There are so many loan programs and options that it can be overwhelming for the first time buyer. We at Westonhill Financial want to demystify the experience and educate you in the process. Contact us and lets discuss your particular situation, because everyone is different.
1. Credit History - lenders scrutinize your credit history; number of open accounts, balances on the accounts, payment record, slow pays, collections, judgments, tax liens, bankruptcies, previous foreclosures, defaults on student loans, even the number of credit inquiries.
The big indicator now used is your credit score (also referred to as your FICO score), the credit agencies use a statistical model to evaluate you as a credit candidate and the odds of your defaulting on a loan. If you have had past credit issues, disclose this upfront so your mortgage broker can help you.
2. Employment History - as a general rule, you should be at your job 2 years. If you have changed jobs, you should be in the same industry/field. It's okay if you recently graduated from school and are working in your field of study. Lenders are evaluating your stability. For the self-employed, the lender will require at least 2 years of self-employment, and they will average your income for the most recent 2 years to obtain a monthly income.
3. Income - lenders use your gross monthly income to evaluate your debt ratios. The debt ratios are used to determine the maximum allowable monthly mortgage payment. There are two ratios: The front ratio is figured by dividing the total monthly mortgage payment by your gross income. This ratio should be no higher than 28-30%.
The back end ratio is figured by dividing the total monthly mortgage + your monthly consumer debts (car payments, student loans, personal loans, 401k loans, credit cards) by your gross monthly income. This ratio should be no higher than 36-40%.
4. Savings, Down Payment, and Reserves - lenders will require a paper trail of your money. "Mattress Money", cash, and money that just shows up in your account is not acceptable to lenders. They require a 3 month average for all accounts, and a complete paper trail for money borrowed from retirement or 401k for your down payment. They will not allow you to borrow your down payment from parents, etc. it would have to be documented as a "gift."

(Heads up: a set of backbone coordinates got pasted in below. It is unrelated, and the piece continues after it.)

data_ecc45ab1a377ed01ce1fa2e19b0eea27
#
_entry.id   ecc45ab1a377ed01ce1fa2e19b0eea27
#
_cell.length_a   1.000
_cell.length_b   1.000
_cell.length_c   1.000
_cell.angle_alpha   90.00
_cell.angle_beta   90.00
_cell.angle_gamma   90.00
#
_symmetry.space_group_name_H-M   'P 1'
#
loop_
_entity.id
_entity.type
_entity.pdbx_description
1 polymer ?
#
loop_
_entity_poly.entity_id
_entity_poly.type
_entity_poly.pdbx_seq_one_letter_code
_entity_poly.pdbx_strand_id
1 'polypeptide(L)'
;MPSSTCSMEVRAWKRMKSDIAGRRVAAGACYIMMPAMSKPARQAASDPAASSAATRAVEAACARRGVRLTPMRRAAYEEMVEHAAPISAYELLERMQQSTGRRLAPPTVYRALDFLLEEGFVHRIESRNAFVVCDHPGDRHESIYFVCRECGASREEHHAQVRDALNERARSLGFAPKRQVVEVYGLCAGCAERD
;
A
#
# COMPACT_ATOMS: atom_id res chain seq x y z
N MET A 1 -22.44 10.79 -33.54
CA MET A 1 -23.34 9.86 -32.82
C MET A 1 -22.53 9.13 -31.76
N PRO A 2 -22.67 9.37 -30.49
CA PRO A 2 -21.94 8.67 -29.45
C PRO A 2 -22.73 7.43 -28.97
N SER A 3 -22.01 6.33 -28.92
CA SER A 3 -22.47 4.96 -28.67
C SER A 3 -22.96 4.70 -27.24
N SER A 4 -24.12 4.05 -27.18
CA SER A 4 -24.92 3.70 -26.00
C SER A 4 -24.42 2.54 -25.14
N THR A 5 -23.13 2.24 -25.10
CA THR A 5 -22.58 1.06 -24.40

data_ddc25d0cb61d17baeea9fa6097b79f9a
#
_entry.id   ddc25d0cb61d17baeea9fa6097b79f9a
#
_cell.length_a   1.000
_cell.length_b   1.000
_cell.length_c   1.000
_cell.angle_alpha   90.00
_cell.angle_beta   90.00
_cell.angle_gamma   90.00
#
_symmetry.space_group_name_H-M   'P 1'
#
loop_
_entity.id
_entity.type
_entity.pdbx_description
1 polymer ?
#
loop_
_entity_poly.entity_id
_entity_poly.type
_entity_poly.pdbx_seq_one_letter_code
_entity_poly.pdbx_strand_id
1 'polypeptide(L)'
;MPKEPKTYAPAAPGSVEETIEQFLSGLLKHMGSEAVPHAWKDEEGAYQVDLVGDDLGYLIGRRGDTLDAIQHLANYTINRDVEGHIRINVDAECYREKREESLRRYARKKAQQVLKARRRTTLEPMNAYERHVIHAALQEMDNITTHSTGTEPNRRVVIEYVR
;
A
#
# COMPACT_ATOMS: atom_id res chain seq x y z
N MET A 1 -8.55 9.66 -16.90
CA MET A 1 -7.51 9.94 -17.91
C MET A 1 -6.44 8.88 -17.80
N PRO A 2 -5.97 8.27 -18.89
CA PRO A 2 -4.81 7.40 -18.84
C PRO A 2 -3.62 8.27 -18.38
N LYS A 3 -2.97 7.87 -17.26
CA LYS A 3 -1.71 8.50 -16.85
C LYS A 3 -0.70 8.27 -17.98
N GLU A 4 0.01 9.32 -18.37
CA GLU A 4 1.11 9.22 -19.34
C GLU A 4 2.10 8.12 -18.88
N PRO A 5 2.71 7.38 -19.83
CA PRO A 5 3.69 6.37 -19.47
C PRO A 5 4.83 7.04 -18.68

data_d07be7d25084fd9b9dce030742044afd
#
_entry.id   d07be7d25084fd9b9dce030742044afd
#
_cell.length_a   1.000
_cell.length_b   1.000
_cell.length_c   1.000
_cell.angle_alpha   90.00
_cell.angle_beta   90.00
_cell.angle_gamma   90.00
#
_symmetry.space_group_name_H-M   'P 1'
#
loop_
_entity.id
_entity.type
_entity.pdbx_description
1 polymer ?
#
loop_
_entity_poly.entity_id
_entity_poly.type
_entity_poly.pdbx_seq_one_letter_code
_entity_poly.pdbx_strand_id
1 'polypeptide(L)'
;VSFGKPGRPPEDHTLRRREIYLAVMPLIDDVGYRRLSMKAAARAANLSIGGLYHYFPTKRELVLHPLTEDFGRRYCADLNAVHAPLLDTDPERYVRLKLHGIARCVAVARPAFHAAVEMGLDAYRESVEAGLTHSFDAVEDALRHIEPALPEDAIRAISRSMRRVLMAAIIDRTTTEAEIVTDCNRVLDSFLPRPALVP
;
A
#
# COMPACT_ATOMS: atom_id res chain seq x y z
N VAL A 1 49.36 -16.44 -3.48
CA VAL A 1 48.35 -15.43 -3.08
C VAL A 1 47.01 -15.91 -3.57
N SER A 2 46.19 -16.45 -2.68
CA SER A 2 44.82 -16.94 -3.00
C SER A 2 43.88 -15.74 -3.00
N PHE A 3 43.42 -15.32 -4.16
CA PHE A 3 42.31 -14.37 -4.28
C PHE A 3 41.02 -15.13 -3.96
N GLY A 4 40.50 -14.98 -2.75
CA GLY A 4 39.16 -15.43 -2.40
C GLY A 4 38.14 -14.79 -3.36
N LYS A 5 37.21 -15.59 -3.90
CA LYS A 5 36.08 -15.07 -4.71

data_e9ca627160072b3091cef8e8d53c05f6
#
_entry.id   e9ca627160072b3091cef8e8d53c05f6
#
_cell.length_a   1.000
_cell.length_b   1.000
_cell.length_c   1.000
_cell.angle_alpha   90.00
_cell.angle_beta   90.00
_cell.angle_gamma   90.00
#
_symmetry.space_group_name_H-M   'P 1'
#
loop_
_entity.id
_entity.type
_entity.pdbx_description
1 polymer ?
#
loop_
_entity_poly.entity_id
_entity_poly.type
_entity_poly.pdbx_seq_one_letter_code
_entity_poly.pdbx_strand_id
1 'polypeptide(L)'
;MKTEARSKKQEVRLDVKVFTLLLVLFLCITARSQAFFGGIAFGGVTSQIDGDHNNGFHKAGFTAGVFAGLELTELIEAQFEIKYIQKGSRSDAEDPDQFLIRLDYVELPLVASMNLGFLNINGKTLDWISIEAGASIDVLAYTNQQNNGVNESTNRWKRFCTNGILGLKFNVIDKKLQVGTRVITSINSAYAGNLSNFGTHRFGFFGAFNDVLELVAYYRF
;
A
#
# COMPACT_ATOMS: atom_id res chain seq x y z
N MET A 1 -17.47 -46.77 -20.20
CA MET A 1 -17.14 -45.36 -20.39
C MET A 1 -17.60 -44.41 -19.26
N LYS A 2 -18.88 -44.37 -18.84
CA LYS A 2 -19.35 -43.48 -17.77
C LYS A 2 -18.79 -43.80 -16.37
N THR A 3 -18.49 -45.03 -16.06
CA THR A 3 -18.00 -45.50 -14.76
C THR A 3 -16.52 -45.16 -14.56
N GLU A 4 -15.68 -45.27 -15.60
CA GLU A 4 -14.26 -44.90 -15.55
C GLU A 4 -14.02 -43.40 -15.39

It is important to address this issue before beginning the home buying process! The lender will also require a minimum 2-3 months reserves (money available to cover your expenses in the event of loss of job, etc.). Lenders will count your retirement, IRA's, and 401k's as reserves.
5. Appraisal - lenders require a written evaluation of the property's value. The lender's maximum loan is based on the purchase price or appraisal, whichever is LOWER.
6. Pest/Termite Report and Clearance - most lenders will require a pest report and clearance before funding the loan, especially on older homes. Your real estate agent will handle this for you.
7. Purchase Contract - the lender will require a completely executed purchase contract, signed by all parties.
8. Escrow - the lenders will require escrow to meet lender instructions regarding the handling of loan documents, recording, and dispersing of money.
9. Title Insurance - lenders will require the security instrument (trust deed) be recorded at close, and title insurance issued insuring the lender's interest in your property.
10. Hazard Insurance - the lender will require escrow to pay your premium and provide proof that your property has the proper hazard insurance, listing the lender as a mortgagee to protect their interest.
Is your estimated monthly payment higher than you planned? Here are other options to consider to help you pay your monthly mortgage:
Consider a "temporary buy down," which can allow you to qualify for a substantially higher mortgage amount because it reduces payments during the early years of the loan.
Restructure your consumer credit by paying it off with savings or a gift. Or reduce your monthly payments through a debt consolidation equity loan or refinancing.
A gift from a family member is allowed to assist you with the down payment and closing costs. The general rule is that the buyer must have 5% of their own documented funds for down payment and closing costs. Of course, there are 3% down loan programs and even zero down for buyers who have excellent credit, good job history, and no down payment.
Consider a co-buyer, a partner looking for a real estate investment. A parent or close relative who won't live at your house. Please note that a larger down payment may be required, depending on the loan type.
We can help you determine which qualification strategies will work best for you.
TIP: Set Money Aside for the Rainy Day!! -Don't spend all of your money on the down payment and closing costs. "Incidentals" can add up quickly and you'll want to have some cash for moving expenses, new window treatments, landscaping-and of course everything from caulk and painting supplies to lawn mowers and ladders.
In fact, your lender will require that you show evidence of having at least two months reserves of house payments after closing.